Hydrogen Peroxide: A strong oxidizing agent used in aqueous solution as a ripening agent, bleach, and topical anti-infective. It is relatively unstable and solutions deteriorate over time unless stabilized by the addition of acetanilide or similar organic materials.LaunderingDetergents: Purifying or cleansing agents, usually salts of long-chain aliphatic bases or acids, that exert cleansing (oil-dissolving) and antimicrobial effects through a surface action that depends on possessing both hydrophilic and hydrophobic properties.Lipid A: Lipid A is the biologically active component of lipopolysaccharides. It shows strong endotoxic activity and exhibits immunogenic properties.Household Products: Substances or materials used in the course of housekeeping or personal routine.Carotenoids: The general name for a group of fat-soluble pigments found in green, yellow, and leafy vegetables, and yellow fruits. They are aliphatic hydrocarbons consisting of a polyisoprene backbone.Saturn: The sixth planet in order from the sun. It is one of the five outer planets of the solar system. Its twelve natural satellites include Phoebe and Titan.Phospholipids: Lipids containing one or more phosphate groups, particularly those derived from either glycerol (phosphoglycerides see GLYCEROPHOSPHOLIPIDS) or sphingosine (SPHINGOLIPIDS). They are polar lipids that are of great importance for the structure and function of cell membranes and are the most abundant of membrane lipids, although not stored in large amounts in the system.Fatty Acids: Organic, monobasic acids derived from hydrocarbons by the equivalent of oxidation of a methyl group to an alcohol, aldehyde, and then acid. Fatty acids are saturated and unsaturated (FATTY ACIDS, UNSATURATED). (Grant & Hackh's Chemical Dictionary, 5th ed)Body Composition: The relative amounts of various components in the body, such as percentage of body fat.LacquerThermal Conductivity: The heat flow across a surface per unit area per unit time, divided by the negative of the rate of change of temperature with distance in a direction perpendicular to the surface. (From McGraw-Hill Dictionary of Scientific and Technical Terms, 6th ed)Plastics: Polymeric materials (usually organic) of large molecular weight which can be shaped by flow. Plastic usually refers to the final product with fillers, plasticizers, pigments, and stabilizers included (versus the resin, the homogeneous polymeric starting material). (McGraw-Hill Dictionary of Scientific and Technical Terms, 4th ed)PrintingBody Temperature Regulation: The processes of heating and cooling that an organism uses to control its temperature.Convection: Transmission of energy or mass by a medium involving movement of the medium itself. The circulatory movement that occurs in a fluid at a nonuniform temperature owing to the variation of its density and the action of gravity. (McGraw-Hill Dictionary of Scientific and Technical Terms, 4th ed; Webster, 10th ed)Patents as Topic: Exclusive legal rights or privileges applied to inventions, plants, etc.Hot Temperature: Presence of warmth or heat or a temperature notably higher than an accustomed norm.Adhesives: Substances that cause the adherence of two surfaces. They include glues (properly collagen-derived adhesives), mucilages, sticky pastes, gums, resins, or latex.Heat Exhaustion: A clinical syndrome caused by heat stress, such as over-exertion in a hot environment or excessive exposure to sun. It is characterized by SWEATING, water (volume) depletion, salt depletion, cool clammy skin, NAUSEA, and HEADACHE.Peer Group: Group composed of associates of same species, approximately the same age, and usually of similar rank or social status.Video Games: A form of interactive entertainment in which the player controls electronically generated images that appear on a video display screen. This includes video games played in the home on special machines or home computers, and those played in arcades.Videotape Recording: Recording of visual and sometimes sound signals on magnetic tape.Periodicals as Topic: A publication issued at stated, more or less regular, intervals.Journal Impact Factor: A quantitative measure of the frequency on average with which articles in a journal have been cited in a given period of time.Peer Review, Research: The evaluation by experts of the quality and pertinence of research or research proposals of other experts in the same field. Peer review is used by editors in deciding which submissions warrant publication, by granting agencies to determine which proposals should be funded, and by academic institutions in tenure decisions.Peer Review: An organized procedure carried out by a select committee of professionals in evaluating the performance of other professionals in meeting the standards of their specialty. Review by peers is used by editors in the evaluation of articles and other papers submitted for publication. Peer review is used also in the evaluation of grant applications. It is applied also in evaluating the quality of health care provided to patients.Television: The transmission and reproduction of transient images of fixed or moving objects. An electronic system of transmitting such images together with sound over a wire or through space by apparatus that converts light and sound into electrical waves and reconverts them into visible light rays and audible sound. (From Webster, 3rd ed)Publishing: "The business or profession of the commercial production and issuance of literature" (Webster's 3d). It includes the publisher, publication processes, editing and editors. Production may be by conventional printing methods or by electronic publishing.Bibliometrics: The use of statistical methods in the analysis of a body of literature to reveal the historical development of subject fields and patterns of authorship, publication, and use. Formerly called statistical bibliography. (from The ALA Glossary of Library and Information Science, 1983)Streptococcus pneumoniae: A gram-positive organism found in the upper respiratory tract, inflammatory exudates, and various body fluids of normal and/or diseased humans and, rarely, domestic animals.DNA Gyrase: A bacterial DNA topoisomerase II that catalyzes ATP-dependent breakage of both strands of DNA, passage of the unbroken strands through the breaks, and rejoining of the broken strands. Gyrase binds to DNA as a heterotetramer consisting of two A and two B subunits. In the presence of ATP, gyrase is able to convert the relaxed circular DNA duplex into a superhelix. In the absence of ATP, supercoiled DNA is relaxed by DNA gyrase.DNA, Superhelical: Circular duplex DNA isolated from viruses, bacteria and mitochondria in supercoiled or supertwisted form. This superhelical DNA is endowed with free energy. During transcription, the magnitude of RNA initiation is proportional to the DNA superhelicity.DNA Topoisomerases, Type II: DNA TOPOISOMERASES that catalyze ATP-dependent breakage of both strands of DNA, passage of the unbroken strands through the breaks, and rejoining of the broken strands. These enzymes bring about relaxation of the supercoiled DNA and resolution of a knotted circular DNA duplex.Novobiocin: An antibiotic compound derived from Streptomyces niveus. It has a chemical structure similar to coumarin. Novobiocin binds to DNA gyrase, and blocks adenosine triphosphatase (ATPase) activity. (From Reynolds, Martindale The Extra Pharmacopoeia, 30th ed, p189)Bacterial Proteins: Proteins found in any species of bacterium.DNA Topoisomerase IV: A bacterial DNA topoisomerase II that catalyzes ATP-dependent breakage of both strands of DNA, passage of the unbroken strands through the breaks, and rejoining of the broken strands. Topoisomerase IV binds to DNA as a heterotetramer consisting 2 parC and 2 parE subunits. Topoisomerase IV is a decatenating enzyme that resolves interlinked daughter chromosomes following DNA replication.DNA Topoisomerases, Type I: DNA TOPOISOMERASES that catalyze ATP-independent breakage of one of the two strands of DNA, passage of the unbroken strand through the break, and rejoining of the broken strand. DNA Topoisomerases, Type I enzymes reduce the topological stress in the DNA structure by relaxing the superhelical turns and knotted rings in the DNA helix.Streptococcus pyogenes: A species of gram-positive, coccoid bacteria isolated from skin lesions, blood, inflammatory exudates, and the upper respiratory tract of humans. It is a group A hemolytic Streptococcus that can cause SCARLET FEVER and RHEUMATIC FEVER.Pneumococcal Infections: Infections with bacteria of the species STREPTOCOCCUS PNEUMONIAE.Peptide Synthases: Ligases that catalyze the joining of adjacent AMINO ACIDS by the formation of carbon-nitrogen bonds between their carboxylic acid groups and amine groups.Polyketide Synthases: Large enzyme complexes composed of a number of component enzymes that are found in STREPTOMYCES which biosynthesize MACROLIDES and other polyketides.Peptide Biosynthesis, Nucleic Acid-Independent: The enzymatic synthesis of PEPTIDES without an RNA template by processes that do not use the ribosomal apparatus (RIBOSOMES).Polyketides: Natural compounds containing alternating carbonyl and methylene groups (beta-polyketones), bioenergenetically derived from repeated condensation of acetyl coenzyme A via malonyl coenzyme A, in a process similar to fatty acid synthesis.Multigene Family: A set of genes descended by duplication and variation from some ancestral gene. Such genes may be clustered together on the same chromosome or dispersed on different chromosomes. Examples of multigene families include those that encode the hemoglobins, immunoglobulins, histocompatibility antigens, actins, tubulins, keratins, collagens, heat shock proteins, salivary glue proteins, chorion proteins, cuticle proteins, yolk proteins, and phaseolins, as well as histones, ribosomal RNA, and transfer RNA genes. The latter three are examples of reiterated genes, where hundreds of identical genes are present in a tandem array. (King & Stanfield, A Dictionary of Genetics, 4th ed)Tyrocidine: An antibiotic mixture produced by Bacillus brevis which may be separated into three components, tyrocidines A, B, and C. It is the major constituent (40-60 per cent) of tyrothricin, gramicidin accounting for the remaining 10-20 per cent active material. It is a topical antimicrobial agent, that is very toxic parenterally.Streptomyces: A genus of bacteria that form a nonfragmented aerial mycelium. Many species have been identified with some being pathogenic. This genus is responsible for producing a majority of the ANTI-BACTERIAL AGENTS of practical value.Molecular Sequence Data: Descriptions of specific amino acid, carbohydrate, or nucleotide sequences which have appeared in the published literature and/or are deposited in and maintained by databanks such as GENBANK, European Molecular Biology Laboratory (EMBL), National Biomedical Research Foundation (NBRF), or other sequence repositories.Peptides: Members of the class of compounds composed of AMINO ACIDS joined together by peptide bonds between adjacent amino acids into linear, branched or cyclical structures. OLIGOPEPTIDES are composed of approximately 2-12 amino acids. Polypeptides are composed of approximately 13 or more amino acids. PROTEINS are linear polypeptides that are normally synthesized on RIBOSOMES.Cucumis: A plant genus of the family CUCURBITACEAE, order Violales, subclass Dilleniidae best known for cucumber (CUCUMIS SATIVUS) and cantaloupe (CUCUMIS MELO). Watermelon is a different genus, CITRULLUS. Bitter melon may refer to MOMORDICA or this genus.Siloxanes: Silicon polymers that contain alternate silicon and oxygen atoms in linear or cyclic molecular structures.Dental Impression Materials: Substances used to create an impression, or negative reproduction, of the teeth and dental arches. These materials include dental plasters and cements, metallic oxide pastes, silicone base materials, or elastomeric materials.Dental Impression Technique: Procedure of producing an imprint or negative likeness of the teeth and/or edentulous areas. Impressions are made in plastic material which becomes hardened or set while in contact with the tissue. They are later filled with plaster of Paris or artificial stone to produce a facsimile of the oral structures present. Impressions may be made of a full complement of teeth, of areas where some teeth have been removed, or in a mouth from which all teeth have been extracted. (Illustrated Dictionary of Dentistry, 1982)Silicon Dioxide: Transparent, tasteless crystals found in nature as agate, amethyst, chalcedony, cristobalite, flint, sand, QUARTZ, and tridymite. The compound is insoluble in water or acids except hydrofluoric acid.Polymers: Compounds formed by the joining of smaller, usually repeating, units linked by covalent bonds. These compounds often form large macromolecules (e.g., BIOPOLYMERS; PLASTICS).PolyvinylsDimethylpolysiloxanes: Silicone polymers which consist of silicon atoms substituted with methyl groups and linked by oxygen atoms. They comprise a series of biocompatible materials used as liquids, gels or solids; as film for artificial membranes, gels for implants, and liquids for drug vehicles; and as antifoaming agents.Ionic Liquids: Salts that melt below 100 C. Their low VOLATILIZATION can be an advantage over volatile organic solvents.Silicon: A trace element that constitutes about 27.6% of the earth's crust in the form of SILICON DIOXIDE. It does not occur free in nature. Silicon has the atomic symbol Si, atomic number 14, and atomic weight [28.084; 28.086].Silicates: The generic term for salts derived from silica or the silicic acids. They contain silicon, oxygen, and one or more metals, and may contain hydrogen. (From McGraw-Hill Dictionary of Scientific and Technical Terms, 4th Ed)Magnesium Silicates: A generic term for a variety of compounds that contain silicon, oxygen, and magnesium, and may contain hydrogen. Examples include TALC and some kinds of ASBESTOS.Water: A clear, odorless, tasteless liquid that is essential for most animal and plant life and is an excellent solvent for many substances. The chemical formula is hydrogen oxide (H2O). (McGraw-Hill Dictionary of Scientific and Technical Terms, 4th ed)Silicate Cement: A relatively hard, translucent, restorative material used primarily in anterior teeth. (From Boucher's Clinical Dental Terminology, 4th ed, p50)Aluminum Silicates: Any of the numerous types of clay which contain varying proportions of Al2O3 and SiO2. They are made synthetically by heating aluminum fluoride at 1000-2000 degrees C with silica and water vapor. (From Hawley's Condensed Chemical Dictionary, 11th ed)Suspensions: Colloids with liquid continuous phase and solid dispersed phase; the term is used loosely also for solid-in-gas (AEROSOLS) and other colloidal systems; water-insoluble drugs may be given as suspensions.Calcium Compounds: Inorganic compounds that contain calcium as an integral part of the molecule.Lithium: An element in the alkali metals family. It has the atomic symbol Li, atomic number 3, and atomic weight [6.938; 6.997]. Salts of lithium are used in treating BIPOLAR DISORDER.Silicic Acid: A hydrated form of silicon dioxide. It is commonly used in the manufacture of TOOTHPASTES and as a stationary phase for CHROMATOGRAPHY.Metals, Alkaline Earth: Metals that constitute the group 2 (formerly group IIa) of the periodic table.Metals, Rare Earth: A group of elements that include SCANDIUM; YTTRIUM; and the LANTHANOID SERIES ELEMENTS. Historically, the rare earth metals got their name from the fact that they were never found in their pure elemental form, but as an oxide. In addition they were very difficult to purify. They are not truly rare and comprise about 25% of the metals in the earth's crust.Metals, Alkali: Metals that constitute group 1(formerly group Ia) of the periodic table. They are the most strongly electropositive of the metals. Note that HYDROGEN is not considered an alkali metal even though it falls under the group 1 heading in the periodic table.Metals: Electropositive chemical elements characterized by ductility, malleability, luster, and conductance of heat and electricity. They can replace the hydrogen of an acid and form bases with hydroxyl radicals. (Grant & Hackh's Chemical Dictionary, 5th ed)Physician Assistants: Health professionals who practice medicine as members of a team with their supervising physicians. They deliver a broad range of medical and surgical services to diverse populations in rural and urban settings. Duties may include physical exams, diagnosis and treatment of disease, interpretation of tests, assist in surgery, and prescribe medications. (from http://www.aapa.orglabout-pas accessed 2114/2011)Dermatoglyphics: The study of the patterns of ridges of the skin of the fingers, palms, toes, and soles.DNA Fingerprinting: A technique for identifying individuals of a species that is based on the uniqueness of their DNA sequence. Uniqueness is determined by identifying which combination of allelic variations occur in the individual at a statistically relevant number of different loci. In forensic studies, RESTRICTION FRAGMENT LENGTH POLYMORPHISM of multiple, highly polymorphic VNTR LOCI or MICROSATELLITE REPEAT loci are analyzed. The number of loci used for the profile depends on the ALLELE FREQUENCY in the population.Research: Critical and exhaustive investigation or experimentation, having for its aim the discovery of new facts and their correct interpretation, the revision of accepted conclusions, theories, or laws in the light of newly discovered facts, or the practical application of such new or revised conclusions, theories, or laws. (Webster, 3d ed)Aquabirnavirus: A genus of RNA viruses in the family BIRNAVIRIDAE infecting fish, mollusks, and crustaceans. It is transmitted both vertically and horizontally with no known vectors. The natural hosts are salmonids and the type species is INFECTIOUS PANCREATIC NECROSIS VIRUS.Diving: An activity in which the organism plunges into water. It includes scuba and bell diving. Diving as natural behavior of animals goes here, as well as diving in decompression experiments with humans or animals.Algorithms: A procedure consisting of a sequence of algebraic formulas and/or logical steps to calculate or determine a given task.Biomedical Research: Research that involves the application of the natural sciences, especially biology and physiology, to medicine.Health Services Research: The integration of epidemiologic, sociological, economic, and other analytic sciences in the study of health services. Health services research is usually concerned with relationships between need, demand, supply, use, and outcome of health services. The aim of the research is evaluation, particularly in terms of structure, process, output, and outcome. (From Last, Dictionary of Epidemiology, 2d ed)Biometric Identification: A method of differentiating individuals based on the analysis of qualitative or quantitative biological traits or patterns. This process which has applications in forensics and identity theft prevention includes DNA profiles or DNA fingerprints, hand fingerprints, automated facial recognition, iris scan, hand geometry, retinal scan, vascular patterns, automated voice pattern recognition, and ultrasound of fingers.Random Amplified Polymorphic DNA Technique: Technique that utilizes low-stringency polymerase chain reaction (PCR) amplification with single primers of arbitrary sequence to generate strain-specific arrays of anonymous DNA fragments. RAPD technique may be used to determine taxonomic identity, assess kinship relationships, analyze mixed genome samples, and create specific probes.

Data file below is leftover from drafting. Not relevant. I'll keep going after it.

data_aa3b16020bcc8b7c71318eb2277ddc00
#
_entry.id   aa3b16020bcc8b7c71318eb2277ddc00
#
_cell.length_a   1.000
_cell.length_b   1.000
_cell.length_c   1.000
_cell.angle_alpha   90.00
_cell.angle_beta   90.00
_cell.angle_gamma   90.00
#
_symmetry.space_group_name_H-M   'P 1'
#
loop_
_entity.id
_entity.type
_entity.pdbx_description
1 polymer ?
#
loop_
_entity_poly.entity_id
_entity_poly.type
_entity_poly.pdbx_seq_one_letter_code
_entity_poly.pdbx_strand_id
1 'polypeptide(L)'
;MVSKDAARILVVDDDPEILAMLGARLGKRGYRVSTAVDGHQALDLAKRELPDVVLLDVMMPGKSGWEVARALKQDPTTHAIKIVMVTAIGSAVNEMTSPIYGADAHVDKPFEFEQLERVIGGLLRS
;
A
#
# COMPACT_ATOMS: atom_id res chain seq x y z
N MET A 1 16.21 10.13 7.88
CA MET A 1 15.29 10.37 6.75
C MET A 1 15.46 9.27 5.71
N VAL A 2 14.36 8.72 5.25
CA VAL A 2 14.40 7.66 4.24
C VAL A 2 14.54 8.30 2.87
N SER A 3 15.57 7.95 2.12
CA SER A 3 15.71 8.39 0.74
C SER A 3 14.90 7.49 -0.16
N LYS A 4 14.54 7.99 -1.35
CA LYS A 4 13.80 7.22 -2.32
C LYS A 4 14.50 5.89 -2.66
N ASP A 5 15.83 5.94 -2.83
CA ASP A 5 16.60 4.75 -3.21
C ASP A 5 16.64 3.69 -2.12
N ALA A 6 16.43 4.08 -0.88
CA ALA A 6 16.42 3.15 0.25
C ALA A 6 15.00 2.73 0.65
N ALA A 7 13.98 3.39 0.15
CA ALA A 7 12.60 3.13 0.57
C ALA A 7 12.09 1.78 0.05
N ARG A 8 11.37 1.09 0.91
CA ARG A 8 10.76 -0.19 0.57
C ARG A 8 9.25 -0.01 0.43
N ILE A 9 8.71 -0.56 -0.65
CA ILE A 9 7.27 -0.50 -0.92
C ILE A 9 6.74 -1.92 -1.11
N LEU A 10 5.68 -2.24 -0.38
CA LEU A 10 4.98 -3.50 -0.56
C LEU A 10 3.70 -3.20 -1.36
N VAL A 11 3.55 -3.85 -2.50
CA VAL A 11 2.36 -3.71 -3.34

Novobiocin and related coumarins and depletion of heat shock protein 90-dependent signaling proteins. (1/101)